A Q&A with Michelle Williams, Dean, Chan School of Public Health
MASCO: You have undertaken extensive research in maternal and child health around the world, as well as advising many professional organizations and institutions and receiving prestigious awards for teaching and mentoring. How has being Dean changed or enhanced your focus and your passion?
Dean Williams: It’s been an honor to lead this great institution at a time when the world faces myriad public health challenges, including the impact of climate change on health, an aging population, and the burden of violence and trauma on populations. One of my areas of focus is to encourage more collaboration between all of our disciplines to address these complex issues. Of course, as an academic administrative leader, I still need to stay current in my area of reproductive epidemiology and continue to administer grants and supervise doctoral students. However, as Dean, I’m able to shape a broader agenda and have a positive influence on hundreds of students at the School.
MASCO: Given the many challenges facing the world today, how do you stay positive and keep your students focused on creating and supporting change for the good?
Dean Williams: One of the great things about our students is their passion to create change in the world—in fact, many have already done so before coming to the School. It’s easy to stay positive when I meet with students, learn about their research and fieldwork, and see the wide variety of public health careers they pursue when they leave here. I also take great pride in the work of our faculty and staff, and one of my goals is to improve the School’s infrastructure so that students, faculty, and staff have an easier time working together in common spaces and bridging disciplines.
MASCO: Do you think the #MeToo movement has a public health aspect to it, where faculty and students might contribute to the discussion and solutions?
Dean Williams: In shining a light on sexual assault and harassment, the #MeToo movement has also shed light on a major public health problem—domestic violence. It’s estimated that, in one year, 300 million women ages 15-64 are assaulted by an intimate partner. We are undertaking research to learn more about this problem and to try to come up with some solutions. I would also say that, while there has not been enough research exploring exactly this question, we can speculate that the type of unrelenting, often daily harassment that has been surfaced by the #MeToo movement can lead to toxic stress in people who are subjected to it. And there is a very strong body of evidence showing that this kind of continuous stress, in turn, can trigger a cascade of adverse health outcomes, including increased risk of serious medical conditions such as cardiovascular disease, diabetes, and other metabolic disorders.
MASCO: What is a typical day like for you – if you have a typical day?
Dean Williams: Since becoming Dean, I do not believe that I’ve ever had a typical day. However, no matter how busy the day or how early my first meeting, I have learned to always make time for physical activity. The physical and cognitive benefits of regular exercise are not to be underestimated. Regular exercise boosts energy, confidence, self-esteem, and helps in preventing a large number of health problems that we once thought were inevitable as we age.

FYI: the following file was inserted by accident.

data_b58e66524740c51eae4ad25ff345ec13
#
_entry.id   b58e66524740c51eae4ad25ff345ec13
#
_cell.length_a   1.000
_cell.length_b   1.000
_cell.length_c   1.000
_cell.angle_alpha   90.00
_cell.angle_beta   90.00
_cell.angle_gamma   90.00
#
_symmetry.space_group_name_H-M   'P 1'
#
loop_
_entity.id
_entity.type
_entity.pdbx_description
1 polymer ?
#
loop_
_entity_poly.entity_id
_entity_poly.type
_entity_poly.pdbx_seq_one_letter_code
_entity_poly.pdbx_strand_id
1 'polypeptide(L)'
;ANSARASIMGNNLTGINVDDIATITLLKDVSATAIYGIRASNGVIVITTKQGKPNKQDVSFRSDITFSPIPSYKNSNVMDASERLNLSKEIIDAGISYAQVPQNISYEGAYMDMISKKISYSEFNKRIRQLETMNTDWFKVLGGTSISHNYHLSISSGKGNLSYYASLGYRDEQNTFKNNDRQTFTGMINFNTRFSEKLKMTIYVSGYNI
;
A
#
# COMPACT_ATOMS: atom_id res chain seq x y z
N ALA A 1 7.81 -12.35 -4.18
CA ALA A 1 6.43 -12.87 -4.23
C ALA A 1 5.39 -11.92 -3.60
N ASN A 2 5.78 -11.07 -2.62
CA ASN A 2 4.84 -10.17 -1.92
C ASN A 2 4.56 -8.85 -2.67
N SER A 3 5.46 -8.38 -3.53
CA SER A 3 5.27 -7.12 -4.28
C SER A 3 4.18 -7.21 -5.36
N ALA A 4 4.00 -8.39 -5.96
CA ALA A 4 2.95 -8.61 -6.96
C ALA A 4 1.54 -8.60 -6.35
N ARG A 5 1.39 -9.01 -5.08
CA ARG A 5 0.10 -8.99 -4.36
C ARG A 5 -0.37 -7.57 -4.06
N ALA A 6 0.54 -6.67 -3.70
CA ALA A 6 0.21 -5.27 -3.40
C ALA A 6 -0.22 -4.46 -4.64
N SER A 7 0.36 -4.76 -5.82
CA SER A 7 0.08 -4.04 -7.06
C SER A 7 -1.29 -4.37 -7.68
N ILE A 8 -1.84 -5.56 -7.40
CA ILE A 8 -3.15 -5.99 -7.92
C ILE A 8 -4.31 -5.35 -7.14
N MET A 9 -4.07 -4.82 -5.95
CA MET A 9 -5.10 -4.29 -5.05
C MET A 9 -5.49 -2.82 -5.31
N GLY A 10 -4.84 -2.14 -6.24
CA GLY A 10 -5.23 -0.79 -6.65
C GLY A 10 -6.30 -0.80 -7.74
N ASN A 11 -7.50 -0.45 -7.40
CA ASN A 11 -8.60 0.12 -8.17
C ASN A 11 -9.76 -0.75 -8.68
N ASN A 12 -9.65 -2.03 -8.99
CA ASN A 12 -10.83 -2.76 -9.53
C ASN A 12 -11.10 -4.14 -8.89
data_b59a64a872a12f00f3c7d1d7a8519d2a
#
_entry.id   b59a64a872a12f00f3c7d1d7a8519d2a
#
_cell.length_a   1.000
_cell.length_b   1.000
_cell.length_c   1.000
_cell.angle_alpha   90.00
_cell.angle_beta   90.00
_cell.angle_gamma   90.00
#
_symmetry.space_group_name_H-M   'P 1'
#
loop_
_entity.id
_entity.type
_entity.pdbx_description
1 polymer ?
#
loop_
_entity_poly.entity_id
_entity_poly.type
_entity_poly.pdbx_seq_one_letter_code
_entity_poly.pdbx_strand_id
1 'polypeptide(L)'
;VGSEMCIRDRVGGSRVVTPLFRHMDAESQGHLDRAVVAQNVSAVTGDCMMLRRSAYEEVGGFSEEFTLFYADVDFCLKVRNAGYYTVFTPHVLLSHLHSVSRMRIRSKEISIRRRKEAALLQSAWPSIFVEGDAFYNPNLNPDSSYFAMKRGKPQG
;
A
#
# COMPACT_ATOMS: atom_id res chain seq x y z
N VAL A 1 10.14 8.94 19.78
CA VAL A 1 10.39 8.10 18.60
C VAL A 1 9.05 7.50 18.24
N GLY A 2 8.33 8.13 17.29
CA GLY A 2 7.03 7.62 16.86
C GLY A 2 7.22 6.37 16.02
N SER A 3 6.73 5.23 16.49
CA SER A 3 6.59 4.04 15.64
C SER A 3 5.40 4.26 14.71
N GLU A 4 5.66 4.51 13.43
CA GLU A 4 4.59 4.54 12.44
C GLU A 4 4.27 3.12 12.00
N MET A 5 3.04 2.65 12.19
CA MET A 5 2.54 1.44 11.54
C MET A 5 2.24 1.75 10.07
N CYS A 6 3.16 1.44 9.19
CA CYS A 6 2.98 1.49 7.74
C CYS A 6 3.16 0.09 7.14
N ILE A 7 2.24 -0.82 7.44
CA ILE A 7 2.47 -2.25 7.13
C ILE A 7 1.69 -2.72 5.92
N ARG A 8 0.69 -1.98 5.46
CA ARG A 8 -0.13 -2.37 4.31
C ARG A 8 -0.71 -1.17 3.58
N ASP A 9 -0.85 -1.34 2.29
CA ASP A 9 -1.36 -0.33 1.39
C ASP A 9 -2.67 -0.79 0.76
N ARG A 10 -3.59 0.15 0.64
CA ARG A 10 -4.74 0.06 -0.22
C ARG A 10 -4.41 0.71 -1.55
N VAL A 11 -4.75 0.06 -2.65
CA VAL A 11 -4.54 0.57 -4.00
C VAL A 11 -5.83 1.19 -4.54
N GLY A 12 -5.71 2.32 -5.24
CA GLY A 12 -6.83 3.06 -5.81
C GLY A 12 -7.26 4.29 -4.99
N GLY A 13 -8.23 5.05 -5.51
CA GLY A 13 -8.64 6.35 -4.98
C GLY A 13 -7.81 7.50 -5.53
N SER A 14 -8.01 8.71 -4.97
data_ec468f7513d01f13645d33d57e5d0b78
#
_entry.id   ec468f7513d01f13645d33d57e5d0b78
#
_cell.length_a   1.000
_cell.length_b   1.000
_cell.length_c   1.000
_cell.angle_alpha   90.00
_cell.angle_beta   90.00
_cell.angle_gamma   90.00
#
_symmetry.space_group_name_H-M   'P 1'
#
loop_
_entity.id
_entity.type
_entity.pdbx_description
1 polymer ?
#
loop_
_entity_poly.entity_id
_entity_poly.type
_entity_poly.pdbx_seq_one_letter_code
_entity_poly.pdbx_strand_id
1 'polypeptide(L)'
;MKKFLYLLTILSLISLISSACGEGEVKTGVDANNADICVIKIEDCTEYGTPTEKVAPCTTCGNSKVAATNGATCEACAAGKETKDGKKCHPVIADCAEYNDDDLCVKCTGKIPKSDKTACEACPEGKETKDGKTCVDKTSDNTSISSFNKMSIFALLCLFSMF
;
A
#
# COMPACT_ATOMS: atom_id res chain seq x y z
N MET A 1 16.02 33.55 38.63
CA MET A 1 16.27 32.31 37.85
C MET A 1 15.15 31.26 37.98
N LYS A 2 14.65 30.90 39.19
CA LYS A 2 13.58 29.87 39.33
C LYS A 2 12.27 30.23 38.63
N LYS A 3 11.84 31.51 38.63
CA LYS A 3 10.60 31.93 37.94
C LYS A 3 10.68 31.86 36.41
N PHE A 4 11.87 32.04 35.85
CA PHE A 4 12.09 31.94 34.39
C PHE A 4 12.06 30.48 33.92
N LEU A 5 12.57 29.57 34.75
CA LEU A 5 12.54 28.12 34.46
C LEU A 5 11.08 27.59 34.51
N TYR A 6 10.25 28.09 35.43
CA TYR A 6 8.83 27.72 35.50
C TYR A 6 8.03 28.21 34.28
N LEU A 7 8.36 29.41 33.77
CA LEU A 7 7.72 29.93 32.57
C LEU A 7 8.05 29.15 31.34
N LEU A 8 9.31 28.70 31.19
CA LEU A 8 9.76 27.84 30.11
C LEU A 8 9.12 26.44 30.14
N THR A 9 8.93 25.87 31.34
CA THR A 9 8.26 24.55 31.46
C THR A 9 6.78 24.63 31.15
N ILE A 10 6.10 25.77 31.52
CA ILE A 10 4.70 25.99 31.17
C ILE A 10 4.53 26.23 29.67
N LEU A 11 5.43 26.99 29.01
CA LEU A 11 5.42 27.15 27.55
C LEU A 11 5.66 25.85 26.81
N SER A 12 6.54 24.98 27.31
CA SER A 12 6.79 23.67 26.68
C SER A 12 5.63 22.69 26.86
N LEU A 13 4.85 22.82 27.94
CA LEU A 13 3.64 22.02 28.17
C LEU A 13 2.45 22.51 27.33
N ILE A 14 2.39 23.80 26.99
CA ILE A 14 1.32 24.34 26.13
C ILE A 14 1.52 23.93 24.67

MASCO: You received your Master’s and Doctorate in ’91 at the Chan School and then came back in 2011 as Professor, so you have been an important part of Longwood at different times in your career. What changes in the Longwood community stand out to you?
Dean Williams: Let me start with what has not changed, Longwood continues to be a magical place – a marketplace of extraordinary talent, energy, and creativity focused on addressing generational challenges. The most compelling changes that attracted me back to Harvard and which make me happy each day I come to campus are as follows: 1) A university-wide commitment to One Harvard, President Drew Faust’s powerful vision for cross-School collaboration; 2) University-wide commitment to diversity, inclusion, and belonging; and 3) Our Longwood-based Schools and affiliated institutions, working more collaboratively than ever before with the shared goal of contributing to a better, more equitable world for all.
Dean William and Harvard President Drew Faust (photo credit the Harvard Gazette)
MASCO: In the midst of studies for your undergraduate degree in biology and genetics and your advanced degrees in epidemiology, you earned a civil engineering degree from Tufts. How did that fit into your plan?
Dean Williams: I was at a proverbial crossroads after completing my undergraduate degree. I loved biology and developmental genetics was exciting. However, I wanted to contribute to solving problems in society and the laboratory did not seem like the right place for me. In my search for academic programs that offered opportunities for integrating biological sciences with a solutions-thinking framework, I discovered the program at Tufts. My studies at Tufts led me to public health and epidemiology (the basic science of public health) and I’ve never looked back.
MASCO: What advice would you give your 20-year old self today?
Dean Williams: I’m reading a fascinating book entitled “The Healing Self” by Deepak Chopra and Rudolph Tanzi. The authors provide a beautifully written, compellingly holistic and scientifically integrative narrative documenting how lifelong wellness lies inside each of us. I encourage young people to never lose sight of the fact that the choices that they make today are crucial to lifelong wellness.
MASCO: What is your favorite lunch or coffee spot in Longwood?
Dean Williams: That’s easy. Sebastian’s Café, on the ground floor of our Kresge Building, is by far the best place to grab a cup of coffee, have a healthy meal, and visit with the extraordinary staff.